|Lesser (red) panda at Chongqing Zoo|
Next, we arrived at the giant panda enclosures in time to observe little Sishun, a lovely juvenile female who made her public debut on May 1, 2014. She was lying back on a raised platform, and enjoying her bamboo breakfast, double fisting at times. She was very content as bamboo detritus accumulated on her belly. She was so cute! Her mom Ya Ya was in the next pen over and we could see her walking by in the background.
|Sishun eating bamboo while her mom Ya Ya walks by at the Chongqing Zoo|
|Craig, Sishun, and Steph at the Chongqing Zoo|
|Panda yoga with Liang Liang at the Chongqing Zoo (supported forward fold)|
The zoo was really beautiful. It was an oasis in the middle of the city. There were lots of plants and trees that were very well manicured. Everything was very clean, and the animals had indoor as well as outdoor enclosures. People were practicing tai chi and it was all very peaceful. There were many families there. As it was a school day, the only children there were very young. A few parents asked us to pose for pictures with their kids, which we gladly did. The kids were adorable, if sometimes terrified of us.
We moved on to the enclosures of the other giant pandas, and saw Sishun's father Ling Ling. It was a very hot day, and Ling Ling was more interested in trying to get inside to air conditioned comfort than playing on his jungle gym and slide. Another panda (Liang Liang) did a forward fold onto a cool stone and just sat there contentedly. So Craig joined in on the panda yoga and did a supported forward fold of his own. We had to get a picture for Jenny, our yoga instructor back home.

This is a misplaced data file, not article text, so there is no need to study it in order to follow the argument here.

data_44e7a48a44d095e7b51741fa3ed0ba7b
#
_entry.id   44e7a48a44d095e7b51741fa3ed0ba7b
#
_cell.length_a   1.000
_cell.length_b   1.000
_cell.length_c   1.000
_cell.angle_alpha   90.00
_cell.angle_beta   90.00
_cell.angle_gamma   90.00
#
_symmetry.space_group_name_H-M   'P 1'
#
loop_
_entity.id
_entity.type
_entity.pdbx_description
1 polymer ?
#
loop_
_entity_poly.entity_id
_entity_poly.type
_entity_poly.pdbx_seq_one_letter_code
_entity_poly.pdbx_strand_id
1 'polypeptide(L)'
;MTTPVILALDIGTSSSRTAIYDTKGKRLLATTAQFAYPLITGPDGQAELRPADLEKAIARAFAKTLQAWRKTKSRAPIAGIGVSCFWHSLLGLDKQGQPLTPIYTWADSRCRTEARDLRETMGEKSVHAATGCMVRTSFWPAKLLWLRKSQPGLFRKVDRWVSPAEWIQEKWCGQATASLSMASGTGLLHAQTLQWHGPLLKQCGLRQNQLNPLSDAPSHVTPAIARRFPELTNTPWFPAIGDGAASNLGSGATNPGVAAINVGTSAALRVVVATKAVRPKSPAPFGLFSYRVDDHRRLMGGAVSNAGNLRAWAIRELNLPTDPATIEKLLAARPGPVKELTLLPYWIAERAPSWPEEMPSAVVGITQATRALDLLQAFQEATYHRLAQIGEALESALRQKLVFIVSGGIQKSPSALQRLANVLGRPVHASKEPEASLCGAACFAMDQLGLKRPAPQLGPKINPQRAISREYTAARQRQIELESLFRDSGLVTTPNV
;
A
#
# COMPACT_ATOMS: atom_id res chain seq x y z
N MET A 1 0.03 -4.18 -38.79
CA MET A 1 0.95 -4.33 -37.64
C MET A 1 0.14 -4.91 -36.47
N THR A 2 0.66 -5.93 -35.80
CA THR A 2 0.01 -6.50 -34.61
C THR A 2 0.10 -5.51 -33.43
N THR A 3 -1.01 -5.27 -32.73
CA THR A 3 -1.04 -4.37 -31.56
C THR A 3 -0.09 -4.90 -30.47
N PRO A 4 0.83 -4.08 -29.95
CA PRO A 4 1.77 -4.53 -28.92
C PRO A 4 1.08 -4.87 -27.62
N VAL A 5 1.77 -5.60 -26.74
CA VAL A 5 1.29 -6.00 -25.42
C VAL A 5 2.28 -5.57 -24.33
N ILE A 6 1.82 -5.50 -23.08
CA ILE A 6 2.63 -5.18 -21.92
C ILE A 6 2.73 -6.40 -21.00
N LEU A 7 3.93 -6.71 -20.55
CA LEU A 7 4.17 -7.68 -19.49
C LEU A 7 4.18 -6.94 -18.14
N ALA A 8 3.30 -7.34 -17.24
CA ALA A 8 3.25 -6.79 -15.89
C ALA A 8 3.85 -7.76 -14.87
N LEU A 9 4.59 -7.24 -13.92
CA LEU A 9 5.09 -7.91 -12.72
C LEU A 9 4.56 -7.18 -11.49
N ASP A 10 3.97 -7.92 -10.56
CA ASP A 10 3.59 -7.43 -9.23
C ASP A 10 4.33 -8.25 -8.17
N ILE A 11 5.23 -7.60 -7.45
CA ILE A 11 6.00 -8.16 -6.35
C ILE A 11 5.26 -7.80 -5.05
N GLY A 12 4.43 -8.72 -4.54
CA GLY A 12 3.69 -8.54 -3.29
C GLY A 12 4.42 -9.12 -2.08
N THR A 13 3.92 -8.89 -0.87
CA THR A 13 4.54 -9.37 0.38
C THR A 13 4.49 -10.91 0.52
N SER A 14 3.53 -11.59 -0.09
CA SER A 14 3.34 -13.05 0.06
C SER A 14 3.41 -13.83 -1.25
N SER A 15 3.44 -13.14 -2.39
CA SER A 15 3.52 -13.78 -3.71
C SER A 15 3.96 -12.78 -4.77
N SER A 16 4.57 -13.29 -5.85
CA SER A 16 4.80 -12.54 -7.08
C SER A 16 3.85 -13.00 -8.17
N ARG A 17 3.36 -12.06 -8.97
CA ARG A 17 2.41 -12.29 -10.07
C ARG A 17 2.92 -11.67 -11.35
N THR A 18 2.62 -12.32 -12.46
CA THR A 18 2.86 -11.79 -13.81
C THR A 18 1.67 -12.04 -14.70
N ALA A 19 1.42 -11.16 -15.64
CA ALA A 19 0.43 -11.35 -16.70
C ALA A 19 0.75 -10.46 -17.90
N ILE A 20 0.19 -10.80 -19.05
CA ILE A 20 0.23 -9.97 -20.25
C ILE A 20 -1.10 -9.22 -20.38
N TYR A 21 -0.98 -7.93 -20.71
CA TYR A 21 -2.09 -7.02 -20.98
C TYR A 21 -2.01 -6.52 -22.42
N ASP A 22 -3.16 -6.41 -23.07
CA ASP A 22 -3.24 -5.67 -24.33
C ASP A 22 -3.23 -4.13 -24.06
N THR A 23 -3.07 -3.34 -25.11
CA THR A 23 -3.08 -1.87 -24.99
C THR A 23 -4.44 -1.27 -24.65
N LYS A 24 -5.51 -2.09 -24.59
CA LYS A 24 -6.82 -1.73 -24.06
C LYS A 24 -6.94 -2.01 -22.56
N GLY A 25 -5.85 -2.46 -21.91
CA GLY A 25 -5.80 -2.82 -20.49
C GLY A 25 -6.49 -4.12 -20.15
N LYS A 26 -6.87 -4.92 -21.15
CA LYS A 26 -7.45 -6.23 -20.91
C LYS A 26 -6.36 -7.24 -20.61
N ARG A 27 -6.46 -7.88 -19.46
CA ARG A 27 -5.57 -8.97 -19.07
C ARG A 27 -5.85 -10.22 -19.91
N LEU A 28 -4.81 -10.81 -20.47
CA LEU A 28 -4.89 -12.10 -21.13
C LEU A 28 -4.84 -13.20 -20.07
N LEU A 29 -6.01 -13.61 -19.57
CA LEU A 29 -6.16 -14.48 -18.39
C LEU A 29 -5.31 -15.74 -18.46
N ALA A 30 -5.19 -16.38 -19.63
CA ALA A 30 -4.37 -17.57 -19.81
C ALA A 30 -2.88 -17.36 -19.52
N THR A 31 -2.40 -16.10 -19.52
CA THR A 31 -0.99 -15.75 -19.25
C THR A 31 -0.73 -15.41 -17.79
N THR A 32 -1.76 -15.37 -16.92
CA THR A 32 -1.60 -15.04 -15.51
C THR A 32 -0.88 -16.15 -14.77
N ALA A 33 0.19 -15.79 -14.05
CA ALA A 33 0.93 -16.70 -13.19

We really enjoyed getting to see the pandas, and it really whet our appetite for our upcoming volunteer work at a panda health center in Chengdu. We tore ourselves away from the pandas to enjoy the other exhibits.
There were enormous hippos, rhinos, pigs, and porcupines. Then we reached the primate area. There were so many different types of monkeys, each species in their own enclosure (though a handful of species shared space).
The zookeeper went into the squirrel monkey enclosure to fetch their food bowls. When he left, they were trying to figure out how to open the door to follow him. They held on to the little window in the door and peered through.
There was a mandrill who looked like a Beijing opera star, who stuck out his tongue at us. The colorful markings on his face and chest were gorgeous. The glare from the glass (and my substitute camera) made photographing these monkeys very difficult.
|Mandrill at the Chongqing Zoo|
We went to one glassed-in monkey enclosure which had various tire swings and ropes hanging from the ceiling. It was dark inside and the enclosure appeared to be empty. Then some kids went over and were obviously looking at something. We went to the front of the enclosure and were surprised to find a large ape with a furrowed brow, sitting at the very front of the enclosure, with his face very close to the glass. The placard said that he was an orangutan, but his fur was black rather than orange.
|Steph's buddy the orangutan at the Chongqing Zoo|
After spending several very enjoyable hours at the zoo, we had a lovely lunch at the Paradise Club restaurant overlooking the Yangtze River.
|Our lovely guide Mia|
|Huguang Guild Hall|
Then we went to Huguang Guild Hall, a former family association complex in Chongqing. During a time of plague and famine, only 100 families survived in all of Chongqing. Immigration from other provinces was encouraged to increase the population. The first building of this complex was built in 1759. The complex was used as a gathering place for villagers who had moved to Chongqing. They lived communally, helping one another through difficult periods.
Mia bought our tickets and we went up a flight of stairs to see a beautiful ancient style building.We met Bella, who would be our guide at the site.